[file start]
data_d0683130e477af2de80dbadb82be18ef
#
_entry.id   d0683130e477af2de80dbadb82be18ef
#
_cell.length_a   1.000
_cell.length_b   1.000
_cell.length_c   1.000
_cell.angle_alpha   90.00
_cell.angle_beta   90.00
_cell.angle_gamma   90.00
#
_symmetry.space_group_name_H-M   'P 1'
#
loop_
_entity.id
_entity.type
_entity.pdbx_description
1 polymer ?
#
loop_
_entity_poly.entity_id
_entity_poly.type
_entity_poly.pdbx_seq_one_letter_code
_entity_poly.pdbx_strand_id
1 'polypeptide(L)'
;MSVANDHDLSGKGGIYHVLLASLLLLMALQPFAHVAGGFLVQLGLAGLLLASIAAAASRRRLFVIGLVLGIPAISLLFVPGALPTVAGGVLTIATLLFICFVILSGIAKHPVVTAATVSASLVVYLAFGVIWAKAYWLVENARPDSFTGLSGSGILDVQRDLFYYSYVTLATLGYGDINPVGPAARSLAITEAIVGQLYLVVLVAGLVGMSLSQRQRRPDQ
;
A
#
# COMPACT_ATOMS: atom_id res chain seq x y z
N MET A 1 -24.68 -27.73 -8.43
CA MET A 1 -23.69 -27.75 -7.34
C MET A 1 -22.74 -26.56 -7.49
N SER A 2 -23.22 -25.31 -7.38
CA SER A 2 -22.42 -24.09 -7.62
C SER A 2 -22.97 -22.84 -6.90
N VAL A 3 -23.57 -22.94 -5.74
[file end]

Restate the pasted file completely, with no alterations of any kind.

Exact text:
data_d0683130e477af2de80dbadb82be18ef
#
_entry.id   d0683130e477af2de80dbadb82be18ef
#
_cell.length_a   1.000
_cell.length_b   1.000
_cell.length_c   1.000
_cell.angle_alpha   90.00
_cell.angle_beta   90.00
_cell.angle_gamma   90.00
#
_symmetry.space_group_name_H-M   'P 1'
#
loop_
_entity.id
_entity.type
_entity.pdbx_description
1 polymer ?
#
loop_
_entity_poly.entity_id
_entity_poly.type
_entity_poly.pdbx_seq_one_letter_code
_entity_poly.pdbx_strand_id
1 'polypeptide(L)'
;MSVANDHDLSGKGGIYHVLLASLLLLMALQPFAHVAGGFLVQLGLAGLLLASIAAAASRRRLFVIGLVLGIPAISLLFVPGALPTVAGGVLTIATLLFICFVILSGIAKHPVVTAATVSASLVVYLAFGVIWAKAYWLVENARPDSFTGLSGSGILDVQRDLFYYSYVTLATLGYGDINPVGPAARSLAITEAIVGQLYLVVLVAGLVGMSLSQRQRRPDQ
;
A
#
# COMPACT_ATOMS: atom_id res chain seq x y z
N MET A 1 -24.68 -27.73 -8.43
CA MET A 1 -23.69 -27.75 -7.34
C MET A 1 -22.74 -26.56 -7.49
N SER A 2 -23.22 -25.31 -7.38
CA SER A 2 -22.42 -24.09 -7.62
C SER A 2 -22.97 -22.84 -6.90
N VAL A 3 -23.57 -22.94 -5.74